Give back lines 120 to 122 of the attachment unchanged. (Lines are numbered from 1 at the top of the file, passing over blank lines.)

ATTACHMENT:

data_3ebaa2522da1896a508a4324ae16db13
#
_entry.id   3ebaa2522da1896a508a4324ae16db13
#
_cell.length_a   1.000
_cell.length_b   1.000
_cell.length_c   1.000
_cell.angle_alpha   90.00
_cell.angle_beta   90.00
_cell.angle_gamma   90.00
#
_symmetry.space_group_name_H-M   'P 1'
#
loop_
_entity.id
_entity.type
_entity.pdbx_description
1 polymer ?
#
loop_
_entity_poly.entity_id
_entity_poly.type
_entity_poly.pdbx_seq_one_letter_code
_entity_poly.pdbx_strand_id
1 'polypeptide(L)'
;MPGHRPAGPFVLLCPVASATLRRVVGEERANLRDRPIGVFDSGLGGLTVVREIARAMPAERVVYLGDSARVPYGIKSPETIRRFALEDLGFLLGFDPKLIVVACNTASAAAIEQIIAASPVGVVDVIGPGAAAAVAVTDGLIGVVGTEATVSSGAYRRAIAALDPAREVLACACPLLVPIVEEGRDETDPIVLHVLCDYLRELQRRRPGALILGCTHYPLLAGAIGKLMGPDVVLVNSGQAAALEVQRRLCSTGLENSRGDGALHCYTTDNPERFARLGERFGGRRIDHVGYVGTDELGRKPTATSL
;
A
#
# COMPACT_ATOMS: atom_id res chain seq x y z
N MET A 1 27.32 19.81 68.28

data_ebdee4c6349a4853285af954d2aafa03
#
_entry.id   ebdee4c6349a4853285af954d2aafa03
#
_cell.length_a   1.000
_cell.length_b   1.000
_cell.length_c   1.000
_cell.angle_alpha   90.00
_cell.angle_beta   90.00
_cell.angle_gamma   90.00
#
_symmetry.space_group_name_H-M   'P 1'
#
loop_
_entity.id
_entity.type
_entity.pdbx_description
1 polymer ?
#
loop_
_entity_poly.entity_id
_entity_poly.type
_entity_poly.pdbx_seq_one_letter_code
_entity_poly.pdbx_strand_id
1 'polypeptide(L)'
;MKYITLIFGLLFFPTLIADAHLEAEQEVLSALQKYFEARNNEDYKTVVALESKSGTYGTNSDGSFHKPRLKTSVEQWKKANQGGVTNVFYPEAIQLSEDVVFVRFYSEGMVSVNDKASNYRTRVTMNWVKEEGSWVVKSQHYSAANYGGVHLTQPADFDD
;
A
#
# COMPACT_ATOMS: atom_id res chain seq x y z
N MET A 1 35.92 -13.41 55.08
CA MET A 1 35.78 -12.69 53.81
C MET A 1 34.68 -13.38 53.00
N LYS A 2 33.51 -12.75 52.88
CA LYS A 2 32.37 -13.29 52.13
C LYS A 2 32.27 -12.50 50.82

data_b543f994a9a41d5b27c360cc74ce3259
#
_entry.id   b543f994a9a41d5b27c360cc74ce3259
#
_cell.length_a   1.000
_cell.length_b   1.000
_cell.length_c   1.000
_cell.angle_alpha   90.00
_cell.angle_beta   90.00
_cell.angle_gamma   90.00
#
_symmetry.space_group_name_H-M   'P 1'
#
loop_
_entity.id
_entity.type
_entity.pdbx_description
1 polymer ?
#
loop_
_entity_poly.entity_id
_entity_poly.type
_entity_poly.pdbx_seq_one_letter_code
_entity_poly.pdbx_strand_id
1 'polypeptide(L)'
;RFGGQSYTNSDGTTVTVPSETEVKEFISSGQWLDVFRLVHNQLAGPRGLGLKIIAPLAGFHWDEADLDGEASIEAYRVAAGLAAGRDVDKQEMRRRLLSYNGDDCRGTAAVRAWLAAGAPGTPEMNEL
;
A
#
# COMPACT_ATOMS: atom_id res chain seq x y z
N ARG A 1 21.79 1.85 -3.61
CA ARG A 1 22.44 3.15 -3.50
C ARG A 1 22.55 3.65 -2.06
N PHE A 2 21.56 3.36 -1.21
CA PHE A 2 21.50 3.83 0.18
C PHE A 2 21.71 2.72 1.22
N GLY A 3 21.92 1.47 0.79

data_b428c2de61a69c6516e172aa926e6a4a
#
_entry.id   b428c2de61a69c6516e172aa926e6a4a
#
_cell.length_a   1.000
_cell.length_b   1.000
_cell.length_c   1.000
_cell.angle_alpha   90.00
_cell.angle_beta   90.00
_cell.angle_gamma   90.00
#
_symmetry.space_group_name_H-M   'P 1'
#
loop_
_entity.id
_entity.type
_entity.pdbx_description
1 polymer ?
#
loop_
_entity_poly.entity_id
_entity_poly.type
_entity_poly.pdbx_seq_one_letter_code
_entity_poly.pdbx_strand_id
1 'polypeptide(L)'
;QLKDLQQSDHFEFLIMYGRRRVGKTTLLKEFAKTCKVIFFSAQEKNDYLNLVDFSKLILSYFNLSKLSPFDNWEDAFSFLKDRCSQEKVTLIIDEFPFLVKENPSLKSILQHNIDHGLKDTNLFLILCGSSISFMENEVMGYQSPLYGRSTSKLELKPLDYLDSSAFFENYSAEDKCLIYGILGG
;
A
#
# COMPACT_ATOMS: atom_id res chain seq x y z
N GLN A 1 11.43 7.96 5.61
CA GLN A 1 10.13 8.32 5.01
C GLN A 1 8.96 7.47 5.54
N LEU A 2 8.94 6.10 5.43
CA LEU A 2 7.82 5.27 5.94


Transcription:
_entity.type
_entity.pdbx_description
1 polymer ?